SALT LAKE CITY — After autopsies discovered that COVID-19 deaths occurred in California two weeks before the first death was reported in the country in late February, Utah health officials say they’re investigating when the Beehive State actually saw its first cases.

© Steve Griffin, Deseret News
University of Utah Hospital staff clap and wave as firetrucks circle through the entrance of the Salt Lake City hospital during a first responder vehicle parade to honor health care workers on the front line of the coronavirus pandemic aon Monday, April 27, 2020. Firetrucks, ambulances and police vehicles flashed emergency lights and sounded their sirens as they drove past the hospital.

“We’re going to be working with hospital systems, and Intermountain (Healthcare) is already doing this by going back in time and looking at those people who tested negative for influenza and retesting their samples for COVID-19 or reaching out to those individuals to get an antibody test so we can identify more accurately when it did come into Utah and what the spread has been,” Dr. Angela Dunn, epidemiologist with the Utah Department of Health, said Monday.

Many residents have said they believe they likely had the virus as early as February, when testing wasn’t widespread or available to those who hadn’t traveled to countries with outbreaks.

The first case in Utah was reported on March 6, a Davis County resident who had recently returned home from a cruise. But the California report has further fueled speculation about when the spread through interstate travel and community transmission began occurring in Utah.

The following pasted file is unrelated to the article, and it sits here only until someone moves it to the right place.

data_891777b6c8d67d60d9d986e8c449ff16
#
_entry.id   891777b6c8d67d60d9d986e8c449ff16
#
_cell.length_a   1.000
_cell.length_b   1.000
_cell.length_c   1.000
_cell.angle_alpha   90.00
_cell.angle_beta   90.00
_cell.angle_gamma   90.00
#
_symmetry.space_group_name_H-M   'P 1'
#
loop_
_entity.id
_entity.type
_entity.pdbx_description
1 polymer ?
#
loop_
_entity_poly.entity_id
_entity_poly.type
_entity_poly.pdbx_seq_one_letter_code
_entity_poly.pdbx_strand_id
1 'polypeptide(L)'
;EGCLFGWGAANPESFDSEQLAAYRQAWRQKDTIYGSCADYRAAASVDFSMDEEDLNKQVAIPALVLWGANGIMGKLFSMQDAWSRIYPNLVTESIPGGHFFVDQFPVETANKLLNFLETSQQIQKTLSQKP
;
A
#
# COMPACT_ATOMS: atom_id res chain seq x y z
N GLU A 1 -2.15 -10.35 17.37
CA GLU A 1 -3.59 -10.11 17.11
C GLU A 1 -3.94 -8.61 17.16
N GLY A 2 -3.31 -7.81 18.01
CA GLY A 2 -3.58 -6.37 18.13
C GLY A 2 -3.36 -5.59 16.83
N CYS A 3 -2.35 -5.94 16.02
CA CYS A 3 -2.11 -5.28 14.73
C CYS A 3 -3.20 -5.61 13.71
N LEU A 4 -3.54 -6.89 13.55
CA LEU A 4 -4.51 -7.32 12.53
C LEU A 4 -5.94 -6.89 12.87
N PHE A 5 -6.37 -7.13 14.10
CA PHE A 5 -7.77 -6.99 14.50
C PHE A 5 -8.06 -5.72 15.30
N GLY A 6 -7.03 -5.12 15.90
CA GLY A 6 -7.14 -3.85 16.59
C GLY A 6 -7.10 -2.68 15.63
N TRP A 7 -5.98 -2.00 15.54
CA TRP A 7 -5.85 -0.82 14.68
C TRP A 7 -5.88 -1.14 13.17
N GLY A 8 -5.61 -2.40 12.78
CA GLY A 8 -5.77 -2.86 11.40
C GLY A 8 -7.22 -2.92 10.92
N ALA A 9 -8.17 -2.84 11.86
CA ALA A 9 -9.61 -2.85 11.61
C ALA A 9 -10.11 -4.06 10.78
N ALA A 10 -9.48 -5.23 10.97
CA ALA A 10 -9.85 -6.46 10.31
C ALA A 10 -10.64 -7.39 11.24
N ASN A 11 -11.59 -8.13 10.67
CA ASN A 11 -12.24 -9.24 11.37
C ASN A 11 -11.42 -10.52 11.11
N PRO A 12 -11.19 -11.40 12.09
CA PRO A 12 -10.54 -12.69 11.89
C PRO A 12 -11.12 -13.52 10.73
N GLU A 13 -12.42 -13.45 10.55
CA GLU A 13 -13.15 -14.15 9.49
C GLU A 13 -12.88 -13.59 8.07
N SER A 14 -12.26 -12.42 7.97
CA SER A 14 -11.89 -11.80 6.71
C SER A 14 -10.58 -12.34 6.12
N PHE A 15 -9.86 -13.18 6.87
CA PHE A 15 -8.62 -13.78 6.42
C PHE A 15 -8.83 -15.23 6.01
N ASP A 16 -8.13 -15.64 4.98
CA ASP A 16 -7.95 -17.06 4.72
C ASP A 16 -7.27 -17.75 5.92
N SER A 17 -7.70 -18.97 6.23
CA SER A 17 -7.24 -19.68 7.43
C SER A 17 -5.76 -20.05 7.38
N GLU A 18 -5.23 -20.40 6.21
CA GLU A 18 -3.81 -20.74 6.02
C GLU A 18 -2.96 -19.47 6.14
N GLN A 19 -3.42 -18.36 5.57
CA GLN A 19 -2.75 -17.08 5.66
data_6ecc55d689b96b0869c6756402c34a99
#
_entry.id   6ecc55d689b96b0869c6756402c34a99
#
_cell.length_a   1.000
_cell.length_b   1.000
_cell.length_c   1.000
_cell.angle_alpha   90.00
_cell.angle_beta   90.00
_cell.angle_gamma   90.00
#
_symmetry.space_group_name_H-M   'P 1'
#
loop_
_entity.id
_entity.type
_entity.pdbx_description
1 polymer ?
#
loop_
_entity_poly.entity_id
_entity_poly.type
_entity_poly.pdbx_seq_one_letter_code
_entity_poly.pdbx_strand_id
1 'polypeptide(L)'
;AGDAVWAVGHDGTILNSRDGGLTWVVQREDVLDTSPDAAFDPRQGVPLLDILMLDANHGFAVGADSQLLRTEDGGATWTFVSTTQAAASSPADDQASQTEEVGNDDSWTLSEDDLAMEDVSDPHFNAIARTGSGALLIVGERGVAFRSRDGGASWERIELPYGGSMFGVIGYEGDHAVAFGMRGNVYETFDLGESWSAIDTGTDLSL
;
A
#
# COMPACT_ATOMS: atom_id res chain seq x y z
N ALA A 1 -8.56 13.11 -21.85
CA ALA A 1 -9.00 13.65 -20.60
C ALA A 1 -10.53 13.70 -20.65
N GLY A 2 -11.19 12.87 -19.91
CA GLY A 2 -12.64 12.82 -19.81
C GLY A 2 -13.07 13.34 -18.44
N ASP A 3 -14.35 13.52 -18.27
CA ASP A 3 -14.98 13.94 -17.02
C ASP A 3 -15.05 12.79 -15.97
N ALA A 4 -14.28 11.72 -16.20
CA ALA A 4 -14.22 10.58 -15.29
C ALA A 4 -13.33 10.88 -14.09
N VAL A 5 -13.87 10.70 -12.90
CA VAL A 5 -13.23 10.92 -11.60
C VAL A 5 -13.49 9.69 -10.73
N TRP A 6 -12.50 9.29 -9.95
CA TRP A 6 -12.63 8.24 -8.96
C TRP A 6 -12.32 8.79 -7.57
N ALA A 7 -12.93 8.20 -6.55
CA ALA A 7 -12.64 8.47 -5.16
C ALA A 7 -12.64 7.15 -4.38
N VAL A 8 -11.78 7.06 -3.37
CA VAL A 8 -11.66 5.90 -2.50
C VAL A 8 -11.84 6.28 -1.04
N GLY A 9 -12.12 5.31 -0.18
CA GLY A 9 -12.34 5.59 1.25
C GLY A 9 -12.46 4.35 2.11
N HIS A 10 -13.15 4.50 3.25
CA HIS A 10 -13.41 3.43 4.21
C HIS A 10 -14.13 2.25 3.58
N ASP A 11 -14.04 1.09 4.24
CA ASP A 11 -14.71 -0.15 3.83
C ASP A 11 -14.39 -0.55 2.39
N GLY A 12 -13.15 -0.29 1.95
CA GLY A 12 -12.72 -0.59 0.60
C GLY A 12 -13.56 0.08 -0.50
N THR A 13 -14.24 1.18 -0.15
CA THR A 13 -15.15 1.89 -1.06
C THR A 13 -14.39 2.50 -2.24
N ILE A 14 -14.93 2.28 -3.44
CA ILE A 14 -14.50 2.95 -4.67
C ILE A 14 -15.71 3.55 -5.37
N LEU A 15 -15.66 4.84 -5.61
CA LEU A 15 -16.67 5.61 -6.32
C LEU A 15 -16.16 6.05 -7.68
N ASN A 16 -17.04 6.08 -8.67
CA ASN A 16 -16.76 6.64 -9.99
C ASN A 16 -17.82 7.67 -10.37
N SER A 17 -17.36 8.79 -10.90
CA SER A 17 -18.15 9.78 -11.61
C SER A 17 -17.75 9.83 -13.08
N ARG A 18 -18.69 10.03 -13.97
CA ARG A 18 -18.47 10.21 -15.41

Meanwhile, the state is now capable of testing up to 9,000 people daily, but despite the expanded criteria, has been seeing demand under capacity with an average of 4,000 to 6,000 people getting tested daily.

Jeff Lund, a Salt Lake area resident, said an illness he experienced several weeks ago felt different than a usual cold, but he hadn’t traveled outside of Utah and didn’t have all three symptoms required to receive testing. His wife was referred to get testing, but she tested negative.

“I think a lot of us have kind of had whatever it was, and it’s passed and now we feel OK, and so there’s no reason to go get tested,” Lund said.

But he said he would be interested in receiving antibody testing when it becomes available to learn if he had the virus.

Utah’s tally

Salt Lake County reported one additional death in someone who had COVID-19, bringing the county’s total to 25 and the state’s to 42. The fatality wasn’t included in the state health department’s early afternoon tally update. Further information about the death wasn’t immediately available.

Utah saw a smaller rise in cases on Sunday than over the previous few days as 110 additional people tested positive for the disease, bringing the total to 4,233.

Sunday marked the first day in 12 days that no COVID-19 deaths had been reported in the state.

Utah’s testing numbers also surpassed 100,000 on Monday, with about 4,500 new tests performed. The positive rate stands at just over 4.2% out of the 100,195 people tested.

About 3% of the population has now been tested.